Tenet's Jewish Doctrine
David Twersky, Editor - New Jersey Jewish News - July 1, 1999
On Thursday June 24th, George Tenet, director of the CIA, gave
members of the Conference of Presidents of Major American
Jewish Organizations a tour d'horizon of global threats to and
for American national interests.Before the larger meeting, Tenet met
with a smaller group to discuss Jonathan Pollard's fate. Pollard is the
American Jew convicted of spying for Israel and serving a life sentence
in a North Carolina federal prison.
While both briefings were, of course, off the record, we have learned
several participants that Tenet displayed a broad knowledge of the scene,
but that there was no progress on the Pollard issue. Tenet's views on
matter are of extraordinary interest because it was none other than the
director who threatened to resign if Clinton freed Pollard.
Tenet's threat came during the Wye Plantation conference last fall and
Clinton's reversal almost derailed the signing of the agreement. An
avalanche of intelligence community-leaked stories followed in
newspapers, columns and magazines, purportedly explaining why Pollard
could not be released - the damage done to United States interests, it
was said, was severe. Others argued that whatever the merits (or lack
thereof) of Pollard's plea, it should not be linked to the peace
process (this from folks who had no
problem linking loan guarantees to Jewish settlements).
Now comes Benjamin Netanyahu's version. According to a book Bibi is
reported on by Shimon Shiffer in Yediot Ahronot last week, Clinton had
promised to free Pollard as an inducement to get Bibi to Wye. When the
of the deal was struck, Clinton reneged, partly, it would seem, in
to pressure from Tenet.
What accounts for the powerful anti-Pollard explosion during and after
Three years before, on Oct. 6, 1995, we reported that then prime
Yitzhak Rabin raised the Pollard issue at the White House in the context
the peace process during post-Oslo B accord talks. Rabin received
commitments from Clinton on a host of issues, but got nowhere when he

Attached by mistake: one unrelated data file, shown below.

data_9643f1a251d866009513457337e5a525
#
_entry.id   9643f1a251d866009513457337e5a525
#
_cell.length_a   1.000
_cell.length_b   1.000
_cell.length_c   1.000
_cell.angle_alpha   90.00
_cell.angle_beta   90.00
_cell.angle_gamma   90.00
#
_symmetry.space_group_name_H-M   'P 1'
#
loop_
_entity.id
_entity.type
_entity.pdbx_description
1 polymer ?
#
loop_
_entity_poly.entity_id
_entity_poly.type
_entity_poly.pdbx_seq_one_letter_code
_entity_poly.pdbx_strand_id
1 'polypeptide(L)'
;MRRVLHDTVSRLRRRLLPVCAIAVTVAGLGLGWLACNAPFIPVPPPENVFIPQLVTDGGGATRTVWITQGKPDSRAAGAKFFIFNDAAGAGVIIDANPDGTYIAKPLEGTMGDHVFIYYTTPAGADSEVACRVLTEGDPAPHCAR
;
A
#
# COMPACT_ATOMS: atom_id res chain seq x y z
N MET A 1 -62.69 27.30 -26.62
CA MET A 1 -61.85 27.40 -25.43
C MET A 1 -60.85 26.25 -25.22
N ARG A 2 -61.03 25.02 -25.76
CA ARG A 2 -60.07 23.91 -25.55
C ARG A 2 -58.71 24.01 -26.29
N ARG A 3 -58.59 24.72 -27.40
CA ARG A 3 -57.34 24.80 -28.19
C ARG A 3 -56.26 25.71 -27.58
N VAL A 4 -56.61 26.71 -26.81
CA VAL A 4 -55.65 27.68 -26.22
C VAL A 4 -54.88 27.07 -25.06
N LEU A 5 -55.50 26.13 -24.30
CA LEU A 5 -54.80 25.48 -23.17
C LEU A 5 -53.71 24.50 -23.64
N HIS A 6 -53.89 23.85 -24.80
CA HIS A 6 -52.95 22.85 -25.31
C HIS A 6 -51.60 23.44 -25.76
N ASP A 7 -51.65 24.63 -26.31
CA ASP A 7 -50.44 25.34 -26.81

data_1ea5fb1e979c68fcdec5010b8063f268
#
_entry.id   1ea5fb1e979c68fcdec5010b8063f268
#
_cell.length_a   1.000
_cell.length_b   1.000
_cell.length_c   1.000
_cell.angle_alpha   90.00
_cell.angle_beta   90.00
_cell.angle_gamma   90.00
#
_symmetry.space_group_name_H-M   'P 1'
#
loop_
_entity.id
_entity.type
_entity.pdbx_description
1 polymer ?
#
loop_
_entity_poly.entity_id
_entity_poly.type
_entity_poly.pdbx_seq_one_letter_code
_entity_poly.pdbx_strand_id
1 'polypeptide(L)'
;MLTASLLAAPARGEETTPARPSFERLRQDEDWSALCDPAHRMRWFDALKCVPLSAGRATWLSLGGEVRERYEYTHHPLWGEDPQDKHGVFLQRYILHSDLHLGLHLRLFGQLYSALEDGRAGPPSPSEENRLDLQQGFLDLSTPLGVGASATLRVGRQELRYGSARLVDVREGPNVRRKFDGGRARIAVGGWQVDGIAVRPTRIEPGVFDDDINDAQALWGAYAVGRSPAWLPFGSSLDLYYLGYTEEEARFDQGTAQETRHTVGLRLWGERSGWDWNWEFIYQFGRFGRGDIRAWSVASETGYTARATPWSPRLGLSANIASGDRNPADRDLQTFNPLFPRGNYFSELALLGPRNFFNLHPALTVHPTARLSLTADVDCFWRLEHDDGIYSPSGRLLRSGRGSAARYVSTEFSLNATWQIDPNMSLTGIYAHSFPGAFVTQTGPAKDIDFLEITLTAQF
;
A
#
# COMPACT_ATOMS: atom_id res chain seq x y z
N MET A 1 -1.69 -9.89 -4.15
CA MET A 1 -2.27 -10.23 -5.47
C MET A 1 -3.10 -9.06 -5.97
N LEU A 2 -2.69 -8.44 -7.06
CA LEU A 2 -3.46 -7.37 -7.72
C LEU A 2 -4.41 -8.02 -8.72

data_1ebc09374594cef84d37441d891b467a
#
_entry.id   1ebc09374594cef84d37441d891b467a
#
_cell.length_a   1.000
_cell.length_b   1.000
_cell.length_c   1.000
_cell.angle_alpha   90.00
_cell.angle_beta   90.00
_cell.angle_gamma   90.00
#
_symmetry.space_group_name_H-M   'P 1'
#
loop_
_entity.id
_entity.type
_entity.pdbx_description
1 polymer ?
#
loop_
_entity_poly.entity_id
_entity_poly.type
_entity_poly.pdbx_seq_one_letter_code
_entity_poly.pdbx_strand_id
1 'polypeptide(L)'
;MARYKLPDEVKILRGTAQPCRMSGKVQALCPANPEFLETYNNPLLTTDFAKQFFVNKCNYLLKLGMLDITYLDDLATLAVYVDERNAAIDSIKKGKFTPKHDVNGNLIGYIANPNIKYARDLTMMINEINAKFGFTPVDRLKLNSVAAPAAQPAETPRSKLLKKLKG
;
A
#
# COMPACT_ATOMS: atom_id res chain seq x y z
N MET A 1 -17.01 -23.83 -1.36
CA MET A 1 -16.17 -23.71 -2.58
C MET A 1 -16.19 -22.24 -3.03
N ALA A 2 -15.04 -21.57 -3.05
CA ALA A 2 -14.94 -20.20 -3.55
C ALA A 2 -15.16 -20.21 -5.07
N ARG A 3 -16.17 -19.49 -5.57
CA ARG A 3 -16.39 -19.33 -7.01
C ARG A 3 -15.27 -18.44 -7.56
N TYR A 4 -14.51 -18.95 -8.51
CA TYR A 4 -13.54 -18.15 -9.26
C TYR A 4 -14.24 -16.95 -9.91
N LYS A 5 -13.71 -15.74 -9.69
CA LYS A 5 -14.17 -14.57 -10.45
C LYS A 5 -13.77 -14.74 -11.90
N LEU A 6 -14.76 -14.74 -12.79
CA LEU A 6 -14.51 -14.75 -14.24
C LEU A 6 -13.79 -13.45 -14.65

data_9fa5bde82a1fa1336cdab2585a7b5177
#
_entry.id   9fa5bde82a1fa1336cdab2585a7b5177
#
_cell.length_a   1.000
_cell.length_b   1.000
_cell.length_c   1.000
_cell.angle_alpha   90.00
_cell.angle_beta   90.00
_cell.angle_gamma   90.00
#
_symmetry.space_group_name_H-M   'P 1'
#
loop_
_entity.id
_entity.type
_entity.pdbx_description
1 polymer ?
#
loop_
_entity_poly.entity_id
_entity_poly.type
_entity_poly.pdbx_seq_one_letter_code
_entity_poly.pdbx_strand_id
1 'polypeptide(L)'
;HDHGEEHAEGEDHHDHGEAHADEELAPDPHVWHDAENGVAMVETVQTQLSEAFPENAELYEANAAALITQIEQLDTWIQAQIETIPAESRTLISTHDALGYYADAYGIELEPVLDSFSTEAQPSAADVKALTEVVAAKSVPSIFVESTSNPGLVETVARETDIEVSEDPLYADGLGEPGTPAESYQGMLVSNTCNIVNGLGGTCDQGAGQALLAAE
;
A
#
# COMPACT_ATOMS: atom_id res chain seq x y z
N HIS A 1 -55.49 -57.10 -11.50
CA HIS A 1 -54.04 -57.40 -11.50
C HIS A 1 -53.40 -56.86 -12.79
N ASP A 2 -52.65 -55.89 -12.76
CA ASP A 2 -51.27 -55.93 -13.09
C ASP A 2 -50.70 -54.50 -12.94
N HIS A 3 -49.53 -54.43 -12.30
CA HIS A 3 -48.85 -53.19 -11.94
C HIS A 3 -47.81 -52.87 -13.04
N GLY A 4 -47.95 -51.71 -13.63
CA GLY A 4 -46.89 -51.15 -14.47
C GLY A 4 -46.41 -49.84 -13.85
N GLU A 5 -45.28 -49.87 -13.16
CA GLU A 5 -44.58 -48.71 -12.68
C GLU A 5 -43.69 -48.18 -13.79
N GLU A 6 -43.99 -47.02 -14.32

linked the release of Palestinian terrorists from Israeli jails to the
release of Pollard.
In a Sept. 30, 1995 interview with the editors of several Jewish
including NJJN, just weeks before his assassination, Rabin said he had
Clinton to consider, as he thought about Pollard, that Israel was
more than 2,000 Palestinian prisoners as part of its agreement with the
"I didn't link" the two issues, Rabin told the editors, but merely asked
president "to bear it in mind." But Clinton "didn't answer me," he said.
Writing in the May 11 Ha'aretz, Akiva Eldar reported that "a few weeks
before his assassination, Yitzhak Rabin told a group of close
associates that at
his last meeting with Bill Clinton in Washington, DC, the president
that when the negotiations on the final status agreement began and the
talks with the Syrians were renewed, he would grant Pollard a pardon...
One of the
people closest to Rabin at that time says that Clinton promised that he
would do everything he could to give Pollard as a present to Rabin."
So why the brouhaha in '98, but not in '95? Because Pollard's fate is
already inexorably linked to the peace process or, more correctly, to
the state of U.S.-Israel relations. Rabin didn't get Pollard, but his
request that Pollard be freed did not spark an anti-Pollard avalanche like the one
last fall, because Washington approved of his policies.